Up Against It
M. J. Locke
I am not always a fan of hard science fiction. It is a sad truth but a true one. Blame the fact that I came to science fiction via fantasy and Star Wars. In fact I’ve read very little hard science fiction and placing novels within this sub-genre is not the simplest process. I mean Alistair Reynolds Revelation Space is hard science fiction in one sense but it also most definitely a space opera that is not completely grounded by today’s reality. On the other hand Ben Bova’s The Precipice is a hard science fiction novel strongly grounded in today’s reality and informed by the authors views on the industrialization of space. I absolutely loved the former and have started and stopped the latter more than once. So, when I started M. J. Locke’s Up Against It there was some trepidation as to whether or not it was really the right fit for me as a reader. Thankfully that trepidation was completely unfounded as Locke’s novel combines hard science fiction with political drama and crime thriller elements to create a unique and engrossing blend.
The action of Up Against It takes place on a distant asteroid on the distant frontier of our solar system. Inhabitants of this asteroid, Phocaea, mine methane ice to stay functional. In order to stay financially afloat Phocaea has also agreed to participate in a reality show called ‘Stroiders and everyone is constantly followed by nano-mote cameras and their viewer popularity is tracked and measured. The novel follows the teenager Geoff and his friends in their rebellious teenager ways and as they are drawn via the tragic death of Geoff’s brother Carl into events bigger than themselves. At the same time much of the novel follows Jane the colony resource manager as she begins to uncover the shocking truth behind the sabotage that killed Carl while also dealing with the political fallout engendered by the crisis.
Up Against It feels a lot shorter than its 416 pages thanks to the various character perspectives and the excellent pacing. Locke provides two solid characters in Geoff and Jane and readers quickly find themselves drawn into each of their lives. Jane’s take charge, no nonsense attitude is at once endearing and abrasive. Her desire to get the job done rather than pander to politics and the popularity ratings of ‘Stroiders is both one her greatest strengths as a character and what will inevitably cause her no end of trouble. Geoff a creative and rebellious teen is struggling in the perceived shadow of his older brother Carl; a notion that is compounded by Carl’s sudden death. His personality and reactions walk the line between truism and teenaged cliché; thankfully straying closer to the former than the latter. Locke quickly and easily conveys a sense of familiarity and friendship when comes to Geoff and his friends and you really root for them (the classic underdog trope done well) as they are further enmeshed in growing crisis on Phocaea.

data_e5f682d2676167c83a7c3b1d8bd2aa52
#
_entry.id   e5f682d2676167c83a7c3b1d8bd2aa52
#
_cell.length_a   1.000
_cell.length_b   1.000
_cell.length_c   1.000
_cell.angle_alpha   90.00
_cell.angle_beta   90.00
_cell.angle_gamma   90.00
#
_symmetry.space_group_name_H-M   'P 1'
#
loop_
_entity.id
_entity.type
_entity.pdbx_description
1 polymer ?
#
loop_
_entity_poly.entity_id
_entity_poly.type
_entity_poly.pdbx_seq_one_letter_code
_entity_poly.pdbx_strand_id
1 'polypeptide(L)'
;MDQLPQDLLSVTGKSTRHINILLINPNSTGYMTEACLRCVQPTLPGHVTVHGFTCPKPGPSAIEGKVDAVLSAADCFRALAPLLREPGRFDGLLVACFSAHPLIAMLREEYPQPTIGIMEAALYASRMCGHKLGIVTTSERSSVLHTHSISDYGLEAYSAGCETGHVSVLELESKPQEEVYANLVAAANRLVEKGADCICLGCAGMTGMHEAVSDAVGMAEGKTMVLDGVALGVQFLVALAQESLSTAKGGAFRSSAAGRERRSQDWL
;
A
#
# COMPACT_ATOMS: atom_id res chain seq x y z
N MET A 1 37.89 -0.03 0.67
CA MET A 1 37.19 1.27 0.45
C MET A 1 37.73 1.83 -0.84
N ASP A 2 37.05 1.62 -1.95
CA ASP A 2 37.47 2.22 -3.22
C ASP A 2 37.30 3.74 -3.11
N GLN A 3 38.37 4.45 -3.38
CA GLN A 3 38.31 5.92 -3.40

If sabotage and political drama aren’t your thing the issues in Up Against It are further compounded by the presence of a feral sapient AI. Introduced sort of late in the game the new AI provides for an interesting element to the story and offers some of novel’s most diverse scenes as various individuals do their best to shut it down. I was particularly engrossed by the Tron-like scene when Jane and a co-worker delve into the system to stop the AI. Up Against It also introduces a post-humanist cult. Unfortunately it only plays a small part in the novel. It’s a fascinating little sub-culture that Locke has created and I would have loved to have seen it explored more.
Up Against It has a lot of action and while the first part of the novel drags a little by the time the all the cards are on the table things are really rocketing forward. Locke maintains a constant forward momentum that surprisingly never comes at the cost of creating a fully fleshed out an believable world. Phocaea is a fully realized setting and Locke succeeds entirely at making it feel like a living breathing place. More than that she has worked extraordinarily hard at introducing cultural and genetic shifts into her asteroid culture that really aid in the sense of reality. Indeed my only major complain with the novel is that the several plot threads, spearheaded by Jane and Geoff, do interweave and eventually merge they ways in which they initially intersect feels tenuous at best. Readers will likely latch onto one of those main threads more than the other (for me it was Geoff) which lessens the impact of the other. Up Against It is an excellent novel of hard science fiction dosed liberally with adventure and mixed up to create an entertaining concoction that doesn’t disappoint. It’s not perfect by any means but it leaves me hungry to see what other wonders Locke will cook up.